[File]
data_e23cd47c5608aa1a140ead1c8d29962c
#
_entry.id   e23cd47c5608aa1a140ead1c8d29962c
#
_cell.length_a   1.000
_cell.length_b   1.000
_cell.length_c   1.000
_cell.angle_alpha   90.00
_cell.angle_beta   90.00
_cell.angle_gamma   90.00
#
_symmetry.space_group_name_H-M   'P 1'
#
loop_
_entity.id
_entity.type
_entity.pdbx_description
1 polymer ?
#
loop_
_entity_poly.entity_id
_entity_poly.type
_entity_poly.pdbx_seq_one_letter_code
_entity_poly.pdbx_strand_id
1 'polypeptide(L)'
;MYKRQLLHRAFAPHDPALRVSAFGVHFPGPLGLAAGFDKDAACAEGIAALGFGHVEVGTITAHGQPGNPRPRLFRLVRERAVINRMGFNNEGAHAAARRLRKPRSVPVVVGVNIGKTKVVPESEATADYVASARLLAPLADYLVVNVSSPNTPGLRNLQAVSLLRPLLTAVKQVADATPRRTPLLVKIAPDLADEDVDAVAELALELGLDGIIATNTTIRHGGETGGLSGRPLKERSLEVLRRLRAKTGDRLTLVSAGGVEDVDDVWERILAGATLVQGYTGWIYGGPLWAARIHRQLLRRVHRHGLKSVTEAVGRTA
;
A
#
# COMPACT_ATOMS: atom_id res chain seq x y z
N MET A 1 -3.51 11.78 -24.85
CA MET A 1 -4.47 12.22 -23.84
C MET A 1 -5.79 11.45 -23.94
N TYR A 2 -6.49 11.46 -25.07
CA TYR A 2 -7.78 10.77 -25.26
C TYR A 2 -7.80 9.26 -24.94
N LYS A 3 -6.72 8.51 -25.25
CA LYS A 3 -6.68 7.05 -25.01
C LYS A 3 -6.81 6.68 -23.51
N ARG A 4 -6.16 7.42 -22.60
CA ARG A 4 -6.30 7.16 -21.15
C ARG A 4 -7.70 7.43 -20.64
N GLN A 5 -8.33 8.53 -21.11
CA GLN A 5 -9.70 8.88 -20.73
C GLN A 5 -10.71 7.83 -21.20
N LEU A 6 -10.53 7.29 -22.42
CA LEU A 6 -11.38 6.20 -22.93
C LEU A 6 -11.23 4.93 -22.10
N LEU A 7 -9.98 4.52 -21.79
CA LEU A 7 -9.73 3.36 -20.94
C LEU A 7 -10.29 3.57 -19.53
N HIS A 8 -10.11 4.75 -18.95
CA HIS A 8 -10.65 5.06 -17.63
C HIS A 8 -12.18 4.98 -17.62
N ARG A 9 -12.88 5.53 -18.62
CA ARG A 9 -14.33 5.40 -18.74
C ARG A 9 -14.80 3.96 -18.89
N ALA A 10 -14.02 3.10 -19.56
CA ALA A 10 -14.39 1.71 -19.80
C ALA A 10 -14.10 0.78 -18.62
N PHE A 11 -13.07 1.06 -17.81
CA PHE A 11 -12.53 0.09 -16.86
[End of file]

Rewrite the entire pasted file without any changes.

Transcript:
data_e23cd47c5608aa1a140ead1c8d29962c
#
_entry.id   e23cd47c5608aa1a140ead1c8d29962c
#
_cell.length_a   1.000
_cell.length_b   1.000
_cell.length_c   1.000
_cell.angle_alpha   90.00
_cell.angle_beta   90.00
_cell.angle_gamma   90.00
#
_symmetry.space_group_name_H-M   'P 1'
#
loop_
_entity.id
_entity.type
_entity.pdbx_description
1 polymer ?
#
loop_
_entity_poly.entity_id
_entity_poly.type
_entity_poly.pdbx_seq_one_letter_code
_entity_poly.pdbx_strand_id
1 'polypeptide(L)'
;MYKRQLLHRAFAPHDPALRVSAFGVHFPGPLGLAAGFDKDAACAEGIAALGFGHVEVGTITAHGQPGNPRPRLFRLVRERAVINRMGFNNEGAHAAARRLRKPRSVPVVVGVNIGKTKVVPESEATADYVASARLLAPLADYLVVNVSSPNTPGLRNLQAVSLLRPLLTAVKQVADATPRRTPLLVKIAPDLADEDVDAVAELALELGLDGIIATNTTIRHGGETGGLSGRPLKERSLEVLRRLRAKTGDRLTLVSAGGVEDVDDVWERILAGATLVQGYTGWIYGGPLWAARIHRQLLRRVHRHGLKSVTEAVGRTA
;
A
#
# COMPACT_ATOMS: atom_id res chain seq x y z
N MET A 1 -3.51 11.78 -24.85
CA MET A 1 -4.47 12.22 -23.84
C MET A 1 -5.79 11.45 -23.94
N TYR A 2 -6.49 11.46 -25.07
CA TYR A 2 -7.78 10.77 -25.26
C TYR A 2 -7.80 9.26 -24.94
N LYS A 3 -6.72 8.51 -25.25
CA LYS A 3 -6.68 7.05 -25.01
C LYS A 3 -6.81 6.68 -23.51
N ARG A 4 -6.16 7.42 -22.60
CA ARG A 4 -6.30 7.16 -21.15
C ARG A 4 -7.70 7.43 -20.64
N GLN A 5 -8.33 8.53 -21.11
CA GLN A 5 -9.70 8.88 -20.73
C GLN A 5 -10.71 7.83 -21.20
N LEU A 6 -10.53 7.29 -22.42
CA LEU A 6 -11.38 6.20 -22.93
C LEU A 6 -11.23 4.93 -22.10
N LEU A 7 -9.98 4.52 -21.79
CA LEU A 7 -9.73 3.36 -20.94
C LEU A 7 -10.29 3.57 -19.53
N HIS A 8 -10.11 4.75 -18.95
CA HIS A 8 -10.65 5.06 -17.63
C HIS A 8 -12.18 4.98 -17.62
N ARG A 9 -12.88 5.53 -18.62
CA ARG A 9 -14.33 5.40 -18.74
C ARG A 9 -14.80 3.96 -18.89
N ALA A 10 -14.02 3.10 -19.56
CA ALA A 10 -14.39 1.71 -19.80
C ALA A 10 -14.10 0.78 -18.62
N PHE A 11 -13.07 1.06 -17.81
CA PHE A 11 -12.53 0.09 -16.86